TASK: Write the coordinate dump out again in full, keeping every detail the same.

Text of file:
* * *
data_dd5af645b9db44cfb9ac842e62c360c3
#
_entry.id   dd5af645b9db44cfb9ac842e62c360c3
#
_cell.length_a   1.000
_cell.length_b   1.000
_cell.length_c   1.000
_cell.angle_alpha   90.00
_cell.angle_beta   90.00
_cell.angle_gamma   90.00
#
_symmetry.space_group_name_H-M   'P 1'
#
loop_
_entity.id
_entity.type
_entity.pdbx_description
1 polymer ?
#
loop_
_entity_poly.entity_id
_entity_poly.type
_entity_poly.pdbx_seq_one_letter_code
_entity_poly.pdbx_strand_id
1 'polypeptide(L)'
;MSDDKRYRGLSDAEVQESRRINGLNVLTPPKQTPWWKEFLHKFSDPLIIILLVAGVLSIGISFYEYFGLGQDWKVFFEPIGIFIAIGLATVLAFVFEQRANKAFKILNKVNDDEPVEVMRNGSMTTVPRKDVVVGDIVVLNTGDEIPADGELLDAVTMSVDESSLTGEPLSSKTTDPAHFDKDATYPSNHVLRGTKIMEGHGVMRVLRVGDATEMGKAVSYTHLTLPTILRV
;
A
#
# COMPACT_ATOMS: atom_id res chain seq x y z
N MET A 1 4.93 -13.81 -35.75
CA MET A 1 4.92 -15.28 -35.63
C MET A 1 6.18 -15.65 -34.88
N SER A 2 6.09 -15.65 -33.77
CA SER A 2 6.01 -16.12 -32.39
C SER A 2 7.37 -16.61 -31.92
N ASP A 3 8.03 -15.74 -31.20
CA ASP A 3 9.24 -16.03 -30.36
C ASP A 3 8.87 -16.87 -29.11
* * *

data_dd5af645b9db44cfb9ac842e62c360c3
#
_entry.id   dd5af645b9db44cfb9ac842e62c360c3
#
_cell.length_a   1.000
_cell.length_b   1.000
_cell.length_c   1.000
_cell.angle_alpha   90.00
_cell.angle_beta   90.00
_cell.angle_gamma   90.00
#
_symmetry.space_group_name_H-M   'P 1'
#
loop_
_entity.id
_entity.type
_entity.pdbx_description
1 polymer ?
#
loop_
_entity_poly.entity_id
_entity_poly.type
_entity_poly.pdbx_seq_one_letter_code
_entity_poly.pdbx_strand_id
1 'polypeptide(L)'
;MSDDKRYRGLSDAEVQESRRINGLNVLTPPKQTPWWKEFLHKFSDPLIIILLVAGVLSIGISFYEYFGLGQDWKVFFEPIGIFIAIGLATVLAFVFEQRANKAFKILNKVNDDEPVEVMRNGSMTTVPRKDVVVGDIVVLNTGDEIPADGELLDAVTMSVDESSLTGEPLSSKTTDPAHFDKDATYPSNHVLRGTKIMEGHGVMRVLRVGDATEMGKAVSYTHLTLPTILRV
;
A
#
# COMPACT_ATOMS: atom_id res chain seq x y z
N MET A 1 4.93 -13.81 -35.75
CA MET A 1 4.92 -15.28 -35.63
C MET A 1 6.18 -15.65 -34.88
N SER A 2 6.09 -15.65 -33.77
CA SER A 2 6.01 -16.12 -32.39
C SER A 2 7.37 -16.61 -31.92
N ASP A 3 8.03 -15.74 -31.20
CA ASP A 3 9.24 -16.03 -30.36
C ASP A 3 8.87 -16.87 -29.11